Re: Who dreams up these things?

Subject: Re: Who dreams up these things?
From: "Tim Altom" <taltom -at- simplywritten -dot- com>
To: "TechDoc List" <techwr-l -at- lists -dot- raycomm -dot- com>
Date: Wed, 29 Sep 1999 16:29:37 -0500

I'm in agreement with Tony here. Process is merely a set of boundaries to
guide the overall enterprise in a given direction. I'm reminded of my
college English classes where some students hubristically insisted on
writing totally free-form poetry that was, in their view, utterly unfettered
by the stupid mechanical limitations of rhyme or meter. The results were
almost always forgettable. The instructor pointed out in vain that rhyme and
meter were there as secure backdrops that actually released creativity,
rather than stifling it.

Processes, when done properly, accelerate progress. They ensure that the
tech comm'er is informed about changes, and that changes are controlled.
Processes make sure that everyone is kept in their respective loops, and
that there are quality standards to which the entire organization must
submit. Processes include the adoption of style guides, so that decisions
about usage, terminology, layout, structure, and many other things are
pre-decided, not left to DAWG, and so that different writers don't collide
more often than necessary. Processes permit the creation and use of metrics
for success, so you know when the project's goal is actually reached. They
free the writer to do write, rather than chasing wild geese.

Without these process decisions, chaos reigns. In many cases the chaos is
tolerable and controllable, but in others it becomes a barrier to success.
At some point, DAWG becomes counter-productive. When that happens, the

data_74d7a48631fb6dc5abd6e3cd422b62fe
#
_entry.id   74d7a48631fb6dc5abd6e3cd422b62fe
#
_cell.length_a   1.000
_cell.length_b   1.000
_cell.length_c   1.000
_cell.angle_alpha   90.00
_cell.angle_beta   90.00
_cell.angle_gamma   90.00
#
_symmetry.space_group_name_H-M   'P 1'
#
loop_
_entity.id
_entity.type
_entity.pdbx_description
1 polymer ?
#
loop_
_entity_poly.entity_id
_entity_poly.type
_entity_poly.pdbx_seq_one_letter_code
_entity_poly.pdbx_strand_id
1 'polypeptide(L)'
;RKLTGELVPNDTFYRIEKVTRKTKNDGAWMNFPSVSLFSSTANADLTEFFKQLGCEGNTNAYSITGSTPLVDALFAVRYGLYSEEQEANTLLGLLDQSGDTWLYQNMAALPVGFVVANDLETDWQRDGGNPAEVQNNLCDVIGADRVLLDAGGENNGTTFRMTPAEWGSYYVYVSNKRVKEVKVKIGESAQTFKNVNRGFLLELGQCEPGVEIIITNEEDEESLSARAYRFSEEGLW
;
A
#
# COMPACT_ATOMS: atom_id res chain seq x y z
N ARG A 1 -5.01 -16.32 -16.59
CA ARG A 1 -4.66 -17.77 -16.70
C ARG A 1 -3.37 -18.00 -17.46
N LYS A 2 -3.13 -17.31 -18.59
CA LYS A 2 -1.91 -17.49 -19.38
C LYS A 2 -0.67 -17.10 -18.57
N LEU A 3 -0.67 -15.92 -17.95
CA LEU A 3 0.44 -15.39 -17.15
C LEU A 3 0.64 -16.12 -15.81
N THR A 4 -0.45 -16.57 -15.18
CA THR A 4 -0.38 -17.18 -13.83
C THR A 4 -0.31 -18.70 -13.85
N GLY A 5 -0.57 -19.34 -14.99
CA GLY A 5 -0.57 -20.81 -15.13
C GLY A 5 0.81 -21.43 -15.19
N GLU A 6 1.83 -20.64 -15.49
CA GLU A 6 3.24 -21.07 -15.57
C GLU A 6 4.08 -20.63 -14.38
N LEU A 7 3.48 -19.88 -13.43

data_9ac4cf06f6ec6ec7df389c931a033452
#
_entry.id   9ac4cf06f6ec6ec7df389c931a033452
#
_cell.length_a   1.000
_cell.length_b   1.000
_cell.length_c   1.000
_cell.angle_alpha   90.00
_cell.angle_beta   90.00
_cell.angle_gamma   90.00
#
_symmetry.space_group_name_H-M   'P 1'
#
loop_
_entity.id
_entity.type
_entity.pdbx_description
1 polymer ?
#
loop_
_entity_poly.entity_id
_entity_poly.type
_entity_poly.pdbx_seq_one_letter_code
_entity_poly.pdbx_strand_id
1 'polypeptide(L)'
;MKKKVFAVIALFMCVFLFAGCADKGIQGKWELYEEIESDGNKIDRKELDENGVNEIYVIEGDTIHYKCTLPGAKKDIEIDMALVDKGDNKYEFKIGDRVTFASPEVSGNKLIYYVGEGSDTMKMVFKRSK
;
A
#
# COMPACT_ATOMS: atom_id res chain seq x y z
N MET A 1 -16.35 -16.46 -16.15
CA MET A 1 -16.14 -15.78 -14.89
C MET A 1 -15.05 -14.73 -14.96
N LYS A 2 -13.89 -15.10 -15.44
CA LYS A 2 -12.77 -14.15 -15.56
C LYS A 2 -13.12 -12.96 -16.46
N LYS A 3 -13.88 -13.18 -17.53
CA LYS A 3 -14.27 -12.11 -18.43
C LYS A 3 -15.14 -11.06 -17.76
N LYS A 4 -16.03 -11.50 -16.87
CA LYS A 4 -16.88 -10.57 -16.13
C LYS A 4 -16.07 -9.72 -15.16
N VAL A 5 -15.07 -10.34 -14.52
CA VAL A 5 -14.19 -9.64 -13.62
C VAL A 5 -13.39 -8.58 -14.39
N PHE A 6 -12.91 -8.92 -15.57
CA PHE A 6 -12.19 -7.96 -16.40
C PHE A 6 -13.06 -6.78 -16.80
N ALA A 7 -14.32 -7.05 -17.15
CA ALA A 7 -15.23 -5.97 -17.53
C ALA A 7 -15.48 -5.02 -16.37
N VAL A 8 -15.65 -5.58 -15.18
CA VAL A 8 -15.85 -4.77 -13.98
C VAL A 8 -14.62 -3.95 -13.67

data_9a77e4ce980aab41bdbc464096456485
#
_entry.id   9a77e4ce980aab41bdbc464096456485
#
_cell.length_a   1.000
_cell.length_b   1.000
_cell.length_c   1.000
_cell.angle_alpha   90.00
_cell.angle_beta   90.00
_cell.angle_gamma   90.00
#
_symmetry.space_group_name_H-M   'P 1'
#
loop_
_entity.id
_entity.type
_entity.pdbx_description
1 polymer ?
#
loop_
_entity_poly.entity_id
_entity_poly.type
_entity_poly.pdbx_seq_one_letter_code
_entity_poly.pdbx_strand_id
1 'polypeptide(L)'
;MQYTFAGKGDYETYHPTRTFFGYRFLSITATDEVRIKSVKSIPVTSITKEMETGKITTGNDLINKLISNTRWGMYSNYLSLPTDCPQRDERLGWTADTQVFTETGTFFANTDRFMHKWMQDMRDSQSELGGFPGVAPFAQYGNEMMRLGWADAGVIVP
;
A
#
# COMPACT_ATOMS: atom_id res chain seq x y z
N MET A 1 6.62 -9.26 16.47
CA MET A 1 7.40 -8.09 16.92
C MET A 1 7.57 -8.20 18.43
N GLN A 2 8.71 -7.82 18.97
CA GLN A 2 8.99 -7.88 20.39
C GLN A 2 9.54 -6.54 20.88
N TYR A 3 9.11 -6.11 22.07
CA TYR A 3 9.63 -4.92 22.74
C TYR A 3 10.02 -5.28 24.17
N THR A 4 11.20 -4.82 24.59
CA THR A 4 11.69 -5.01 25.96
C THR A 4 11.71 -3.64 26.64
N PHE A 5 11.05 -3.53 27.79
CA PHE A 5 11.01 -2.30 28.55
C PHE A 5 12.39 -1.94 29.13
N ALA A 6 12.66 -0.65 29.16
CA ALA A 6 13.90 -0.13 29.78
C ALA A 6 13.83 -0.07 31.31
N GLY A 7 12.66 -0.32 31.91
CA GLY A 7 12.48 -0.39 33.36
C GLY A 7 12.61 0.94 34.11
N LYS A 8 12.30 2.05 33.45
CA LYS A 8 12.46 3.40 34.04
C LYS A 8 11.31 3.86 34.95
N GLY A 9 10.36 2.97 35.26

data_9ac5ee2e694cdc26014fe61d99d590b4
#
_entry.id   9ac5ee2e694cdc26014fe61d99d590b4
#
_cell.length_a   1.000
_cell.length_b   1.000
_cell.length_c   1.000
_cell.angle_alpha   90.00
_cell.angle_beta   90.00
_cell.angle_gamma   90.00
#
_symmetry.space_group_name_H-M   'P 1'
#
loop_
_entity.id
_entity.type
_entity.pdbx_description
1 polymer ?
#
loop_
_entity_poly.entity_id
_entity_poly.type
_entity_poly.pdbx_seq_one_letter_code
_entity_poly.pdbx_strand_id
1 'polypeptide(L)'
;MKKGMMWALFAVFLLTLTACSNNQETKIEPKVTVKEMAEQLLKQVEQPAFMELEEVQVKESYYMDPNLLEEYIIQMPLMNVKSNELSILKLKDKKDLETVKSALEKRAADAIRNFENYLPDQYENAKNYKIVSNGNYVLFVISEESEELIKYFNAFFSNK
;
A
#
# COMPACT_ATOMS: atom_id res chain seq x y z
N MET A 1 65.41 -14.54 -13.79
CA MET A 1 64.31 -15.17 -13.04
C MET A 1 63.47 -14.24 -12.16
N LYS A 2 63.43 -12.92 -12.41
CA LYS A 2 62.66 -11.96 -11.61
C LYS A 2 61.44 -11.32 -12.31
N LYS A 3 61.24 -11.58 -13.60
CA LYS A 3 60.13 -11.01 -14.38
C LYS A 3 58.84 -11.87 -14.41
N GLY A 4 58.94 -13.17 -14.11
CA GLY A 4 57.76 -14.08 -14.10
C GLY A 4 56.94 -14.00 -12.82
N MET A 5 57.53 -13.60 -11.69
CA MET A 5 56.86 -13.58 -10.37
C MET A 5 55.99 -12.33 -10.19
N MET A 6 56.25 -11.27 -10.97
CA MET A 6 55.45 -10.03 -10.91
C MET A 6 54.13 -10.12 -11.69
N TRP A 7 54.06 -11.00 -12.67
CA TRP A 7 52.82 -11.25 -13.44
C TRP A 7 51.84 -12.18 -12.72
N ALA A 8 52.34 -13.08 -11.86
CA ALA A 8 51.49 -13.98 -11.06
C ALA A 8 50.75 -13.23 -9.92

anti-process free souls must adapt or seek another chaotic environment.

Tim Altom
Simply Written, Inc.
Featuring FrameMaker and the Clustar Method(TM)
"Better communication is a service to mankind."
317.562.9298
http://www.simplywritten.com


>I create documentation for complex software products. I see the same old
>thing over-and-over-and-over again: design efforts very poorly coordinated.
>All other Technical Writers that I know see the same thing. (I do
volunteer
>work within my local STC chapter and know a lot of Technical Writers.)
>
>A fellow STC member calls this lack of coordination: DAWG
(Design-As-We-Go).
> No formal processes to ensure that modules are properly partitioned and
>integrated; just 'assume this and assume that' and cram this new module
into
>the existing mess (i.e., the system) any way possible.
>
>The result of DAWG is very predictable: software that is held together with
>'chicken wire and bubble gum'(i.e., because design efforts where not
>properly coordinated, the creations of the individual designers don't work
>well when tied together.)
>






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